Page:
by Kyle WIntersteen - Friday, May 23, 2014
Ever wonder why your dog chases its tail, walks in circles before lying down or just plain won't quit staring at you? The pet health resource website Vet Street has posted explanations to these and other strange dog behaviors.
Here's a synopsis of some I found interesting:
Why do dogs cock their heads?
This rather cute behavior is generally in response to a high-pitched or funny sound. According to Vet Street, animal behaviorists believe the dog's goal is to make sense of what he's hearing; better identify the sound's location; or pick out a known command such as "sit" or "fetch" that could be in the midst of it. However, if your dog tilts its head frequently without the provocation of sound, it's worth mentioning to a veterinarian. This may indicate an underlying condition.
I've often wondered why gundogs tilt their heads in response to certain sounds, but one you'd expect to trigger it—the initial introduction of a dog whistle—is seemingly understood right off the bat. It's likely nobody can say definitively. According to Vet Street, behaviorists remain uncertain as to the exact cause of head cocking.
Why do dogs chase their tails?
I've only owned one tail chaser—a fairly high-anxiety dog in many respects. Vet Street says this may not be coincidental, as tail chasing is sometimes linked to obsessive-compulsive traits. However, more commonly it's just a fun way for dogs to expend extra energy. If the tail chasing is rather constant or you suspect the dog is doing so in response to discomfort, speak to a veterinarian. Vet Street says this may be a sign of anal gland problems or flea allergy dermatitis.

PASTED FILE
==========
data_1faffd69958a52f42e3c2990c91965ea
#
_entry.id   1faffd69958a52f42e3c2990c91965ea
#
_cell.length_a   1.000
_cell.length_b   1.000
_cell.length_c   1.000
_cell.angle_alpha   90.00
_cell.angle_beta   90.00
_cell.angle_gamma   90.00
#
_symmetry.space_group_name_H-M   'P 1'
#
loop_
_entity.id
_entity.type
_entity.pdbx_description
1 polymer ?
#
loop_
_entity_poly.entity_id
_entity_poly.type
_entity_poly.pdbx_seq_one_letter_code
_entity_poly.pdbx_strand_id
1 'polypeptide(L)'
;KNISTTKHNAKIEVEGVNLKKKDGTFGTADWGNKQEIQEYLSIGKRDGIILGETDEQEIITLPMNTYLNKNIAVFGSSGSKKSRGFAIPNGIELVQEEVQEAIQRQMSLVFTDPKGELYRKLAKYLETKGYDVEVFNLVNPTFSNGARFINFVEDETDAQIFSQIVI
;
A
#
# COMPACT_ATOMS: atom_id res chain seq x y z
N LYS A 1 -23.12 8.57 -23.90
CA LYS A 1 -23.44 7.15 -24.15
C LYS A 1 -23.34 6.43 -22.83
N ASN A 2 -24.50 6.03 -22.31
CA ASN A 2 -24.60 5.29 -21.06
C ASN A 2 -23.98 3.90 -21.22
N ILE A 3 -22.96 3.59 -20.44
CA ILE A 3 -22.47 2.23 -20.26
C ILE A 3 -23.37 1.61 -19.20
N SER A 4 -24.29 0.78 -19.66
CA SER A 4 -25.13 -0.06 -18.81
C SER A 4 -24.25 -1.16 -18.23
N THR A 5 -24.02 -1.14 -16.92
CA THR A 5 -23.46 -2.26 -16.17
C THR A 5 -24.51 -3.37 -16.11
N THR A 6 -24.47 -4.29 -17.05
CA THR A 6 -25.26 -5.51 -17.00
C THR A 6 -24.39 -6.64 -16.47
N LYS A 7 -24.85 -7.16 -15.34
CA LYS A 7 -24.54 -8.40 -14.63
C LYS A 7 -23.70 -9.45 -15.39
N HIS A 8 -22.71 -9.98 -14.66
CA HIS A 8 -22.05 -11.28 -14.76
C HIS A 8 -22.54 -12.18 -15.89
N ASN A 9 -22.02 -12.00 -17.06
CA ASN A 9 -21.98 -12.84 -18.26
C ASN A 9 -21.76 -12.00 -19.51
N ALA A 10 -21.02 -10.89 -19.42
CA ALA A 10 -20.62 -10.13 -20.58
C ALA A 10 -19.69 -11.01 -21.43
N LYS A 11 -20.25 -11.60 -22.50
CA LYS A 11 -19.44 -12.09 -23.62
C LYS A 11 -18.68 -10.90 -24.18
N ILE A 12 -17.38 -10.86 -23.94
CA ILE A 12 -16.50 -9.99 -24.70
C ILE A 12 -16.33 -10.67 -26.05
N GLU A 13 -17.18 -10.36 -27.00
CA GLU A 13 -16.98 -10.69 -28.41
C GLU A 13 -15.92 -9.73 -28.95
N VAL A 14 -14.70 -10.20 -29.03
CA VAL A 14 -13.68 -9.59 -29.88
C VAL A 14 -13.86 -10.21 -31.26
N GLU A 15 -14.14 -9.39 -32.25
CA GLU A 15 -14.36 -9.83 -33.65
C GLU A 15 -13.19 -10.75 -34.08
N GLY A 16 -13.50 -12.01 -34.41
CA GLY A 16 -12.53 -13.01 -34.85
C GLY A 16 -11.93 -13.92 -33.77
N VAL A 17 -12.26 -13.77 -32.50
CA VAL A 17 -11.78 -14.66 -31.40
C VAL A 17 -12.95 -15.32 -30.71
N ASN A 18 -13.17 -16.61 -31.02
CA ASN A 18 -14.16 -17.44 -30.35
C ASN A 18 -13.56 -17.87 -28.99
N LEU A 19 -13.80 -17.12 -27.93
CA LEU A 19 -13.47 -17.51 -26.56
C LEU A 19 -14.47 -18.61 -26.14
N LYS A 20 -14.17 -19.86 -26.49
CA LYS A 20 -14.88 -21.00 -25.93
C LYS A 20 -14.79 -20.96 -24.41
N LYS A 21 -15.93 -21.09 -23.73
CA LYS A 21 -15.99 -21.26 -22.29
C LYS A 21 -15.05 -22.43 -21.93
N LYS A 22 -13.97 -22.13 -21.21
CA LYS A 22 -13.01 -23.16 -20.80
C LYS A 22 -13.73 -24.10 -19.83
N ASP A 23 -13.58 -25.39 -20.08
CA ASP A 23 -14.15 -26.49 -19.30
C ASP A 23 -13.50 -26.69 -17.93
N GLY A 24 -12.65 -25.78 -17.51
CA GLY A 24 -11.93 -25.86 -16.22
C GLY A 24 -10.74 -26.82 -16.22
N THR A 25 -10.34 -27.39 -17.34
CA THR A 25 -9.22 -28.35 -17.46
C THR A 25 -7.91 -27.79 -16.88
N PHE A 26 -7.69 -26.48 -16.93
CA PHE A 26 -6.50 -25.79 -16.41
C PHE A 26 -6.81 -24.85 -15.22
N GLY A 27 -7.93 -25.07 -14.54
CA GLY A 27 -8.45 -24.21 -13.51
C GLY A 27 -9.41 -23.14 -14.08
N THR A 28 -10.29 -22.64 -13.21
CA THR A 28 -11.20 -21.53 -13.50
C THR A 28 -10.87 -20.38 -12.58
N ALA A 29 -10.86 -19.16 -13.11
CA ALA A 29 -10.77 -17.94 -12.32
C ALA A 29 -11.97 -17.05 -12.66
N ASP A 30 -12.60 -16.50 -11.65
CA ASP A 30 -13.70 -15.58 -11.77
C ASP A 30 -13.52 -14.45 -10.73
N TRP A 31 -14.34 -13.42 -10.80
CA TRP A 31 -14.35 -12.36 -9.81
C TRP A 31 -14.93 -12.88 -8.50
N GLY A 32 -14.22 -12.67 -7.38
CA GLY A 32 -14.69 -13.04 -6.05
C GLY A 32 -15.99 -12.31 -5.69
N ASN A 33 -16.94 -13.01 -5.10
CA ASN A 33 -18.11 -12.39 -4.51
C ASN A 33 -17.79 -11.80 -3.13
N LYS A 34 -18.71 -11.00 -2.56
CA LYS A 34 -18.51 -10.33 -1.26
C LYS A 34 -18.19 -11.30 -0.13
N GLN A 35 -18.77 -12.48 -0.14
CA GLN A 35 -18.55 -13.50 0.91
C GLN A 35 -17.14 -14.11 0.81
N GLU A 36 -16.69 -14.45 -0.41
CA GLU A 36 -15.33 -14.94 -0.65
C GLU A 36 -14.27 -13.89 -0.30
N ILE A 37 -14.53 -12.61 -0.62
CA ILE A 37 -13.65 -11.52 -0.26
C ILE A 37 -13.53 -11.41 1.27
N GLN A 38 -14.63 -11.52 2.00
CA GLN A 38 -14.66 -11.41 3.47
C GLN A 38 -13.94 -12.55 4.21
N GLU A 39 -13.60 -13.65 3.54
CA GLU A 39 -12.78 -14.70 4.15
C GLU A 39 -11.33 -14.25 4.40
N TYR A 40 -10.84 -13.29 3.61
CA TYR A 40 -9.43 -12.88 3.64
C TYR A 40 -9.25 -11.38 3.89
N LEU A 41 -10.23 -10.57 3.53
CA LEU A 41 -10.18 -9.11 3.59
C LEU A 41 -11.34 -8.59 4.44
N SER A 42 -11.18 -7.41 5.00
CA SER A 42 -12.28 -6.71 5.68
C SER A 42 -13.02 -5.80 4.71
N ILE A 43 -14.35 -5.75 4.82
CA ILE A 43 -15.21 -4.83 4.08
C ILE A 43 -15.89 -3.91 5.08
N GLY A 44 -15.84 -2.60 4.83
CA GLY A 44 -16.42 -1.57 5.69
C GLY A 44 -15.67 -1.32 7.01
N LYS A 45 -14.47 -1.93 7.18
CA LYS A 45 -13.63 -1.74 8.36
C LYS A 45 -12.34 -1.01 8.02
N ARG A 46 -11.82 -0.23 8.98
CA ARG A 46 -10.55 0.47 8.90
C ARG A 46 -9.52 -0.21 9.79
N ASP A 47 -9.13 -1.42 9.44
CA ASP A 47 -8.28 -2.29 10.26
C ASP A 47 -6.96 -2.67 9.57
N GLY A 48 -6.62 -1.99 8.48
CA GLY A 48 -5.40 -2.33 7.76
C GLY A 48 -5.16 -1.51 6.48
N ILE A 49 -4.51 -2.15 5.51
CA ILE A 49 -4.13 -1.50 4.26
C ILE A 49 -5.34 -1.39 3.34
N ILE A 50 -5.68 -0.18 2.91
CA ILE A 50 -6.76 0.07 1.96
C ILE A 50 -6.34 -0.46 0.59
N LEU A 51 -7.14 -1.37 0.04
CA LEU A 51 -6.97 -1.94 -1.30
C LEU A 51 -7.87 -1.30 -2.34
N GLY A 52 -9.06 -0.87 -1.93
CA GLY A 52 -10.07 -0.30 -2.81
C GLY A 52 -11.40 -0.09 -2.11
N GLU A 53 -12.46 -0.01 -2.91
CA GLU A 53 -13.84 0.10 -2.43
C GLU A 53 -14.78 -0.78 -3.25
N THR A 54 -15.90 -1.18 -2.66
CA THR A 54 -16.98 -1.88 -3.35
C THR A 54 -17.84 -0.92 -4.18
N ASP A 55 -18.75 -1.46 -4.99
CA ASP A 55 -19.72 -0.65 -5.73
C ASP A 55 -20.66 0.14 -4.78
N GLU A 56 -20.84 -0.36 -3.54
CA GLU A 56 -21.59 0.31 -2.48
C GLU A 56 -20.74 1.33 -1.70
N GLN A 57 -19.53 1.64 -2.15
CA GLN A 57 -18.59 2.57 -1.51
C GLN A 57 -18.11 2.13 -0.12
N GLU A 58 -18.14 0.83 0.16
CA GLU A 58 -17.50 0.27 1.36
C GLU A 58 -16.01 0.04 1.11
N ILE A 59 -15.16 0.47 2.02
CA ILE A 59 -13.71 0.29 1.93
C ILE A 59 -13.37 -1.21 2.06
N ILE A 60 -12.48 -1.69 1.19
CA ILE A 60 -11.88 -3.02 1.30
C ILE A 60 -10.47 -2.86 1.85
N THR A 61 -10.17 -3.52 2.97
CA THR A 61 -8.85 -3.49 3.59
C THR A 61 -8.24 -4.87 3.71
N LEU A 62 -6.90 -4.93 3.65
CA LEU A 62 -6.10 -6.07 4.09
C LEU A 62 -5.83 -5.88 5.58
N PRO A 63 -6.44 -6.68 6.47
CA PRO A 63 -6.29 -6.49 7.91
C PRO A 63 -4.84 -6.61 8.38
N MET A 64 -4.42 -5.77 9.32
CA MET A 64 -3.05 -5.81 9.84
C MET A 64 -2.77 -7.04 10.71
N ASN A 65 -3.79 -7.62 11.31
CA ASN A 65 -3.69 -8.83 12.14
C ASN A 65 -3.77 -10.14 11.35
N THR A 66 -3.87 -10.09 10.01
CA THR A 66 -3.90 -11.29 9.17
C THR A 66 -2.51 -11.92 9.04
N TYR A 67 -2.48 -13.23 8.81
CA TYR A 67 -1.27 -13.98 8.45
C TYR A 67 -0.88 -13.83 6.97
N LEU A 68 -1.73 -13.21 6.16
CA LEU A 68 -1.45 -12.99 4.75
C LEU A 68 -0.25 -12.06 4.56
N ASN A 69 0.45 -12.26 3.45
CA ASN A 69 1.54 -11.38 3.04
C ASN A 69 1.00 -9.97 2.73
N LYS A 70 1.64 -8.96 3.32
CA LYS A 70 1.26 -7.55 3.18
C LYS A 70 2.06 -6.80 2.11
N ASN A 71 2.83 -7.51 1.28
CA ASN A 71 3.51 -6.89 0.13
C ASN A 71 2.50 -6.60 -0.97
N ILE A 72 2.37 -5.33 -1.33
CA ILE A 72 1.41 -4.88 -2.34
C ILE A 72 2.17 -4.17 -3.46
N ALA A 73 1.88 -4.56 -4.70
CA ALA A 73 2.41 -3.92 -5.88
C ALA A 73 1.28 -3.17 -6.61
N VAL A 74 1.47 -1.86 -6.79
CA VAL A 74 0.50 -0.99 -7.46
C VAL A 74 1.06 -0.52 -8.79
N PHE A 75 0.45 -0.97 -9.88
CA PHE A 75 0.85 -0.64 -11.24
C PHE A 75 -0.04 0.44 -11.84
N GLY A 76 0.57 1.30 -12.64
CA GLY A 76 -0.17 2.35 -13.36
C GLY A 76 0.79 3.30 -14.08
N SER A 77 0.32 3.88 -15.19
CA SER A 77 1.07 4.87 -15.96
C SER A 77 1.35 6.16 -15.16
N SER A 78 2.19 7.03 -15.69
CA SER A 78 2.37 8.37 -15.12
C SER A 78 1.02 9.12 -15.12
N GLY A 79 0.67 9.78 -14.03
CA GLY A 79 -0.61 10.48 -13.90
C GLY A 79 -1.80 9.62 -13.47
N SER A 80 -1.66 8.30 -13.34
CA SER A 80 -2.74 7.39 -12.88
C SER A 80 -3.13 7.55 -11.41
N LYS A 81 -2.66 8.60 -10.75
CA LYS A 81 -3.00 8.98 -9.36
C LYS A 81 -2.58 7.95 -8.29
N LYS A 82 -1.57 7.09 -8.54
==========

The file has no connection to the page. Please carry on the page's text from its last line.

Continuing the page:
Why do dogs howl?
It's a common notion that dogs howl because they're lonely. Not so, according to Vet Street, which contends that this instinctive, primal behavior is necessary and enjoyable for dogs. In short, dogs howl because they like being dogs.
Why do dogs walk in circles before lying down?
According to Vet Street, the circles—which can sometimes last a comical length of time--are not intended to annoy you. Rather, the behavior was passed down by your dog's wolf-like ancestors. The circles are an instinctive act used to pat down leaves, grass and other debris to create a cozy area to rest. Hopefully that's not necessary on your living room floor, but the instinct remains.
For six additional strange behaviors explained, be sure to check out Vet Street's full story.
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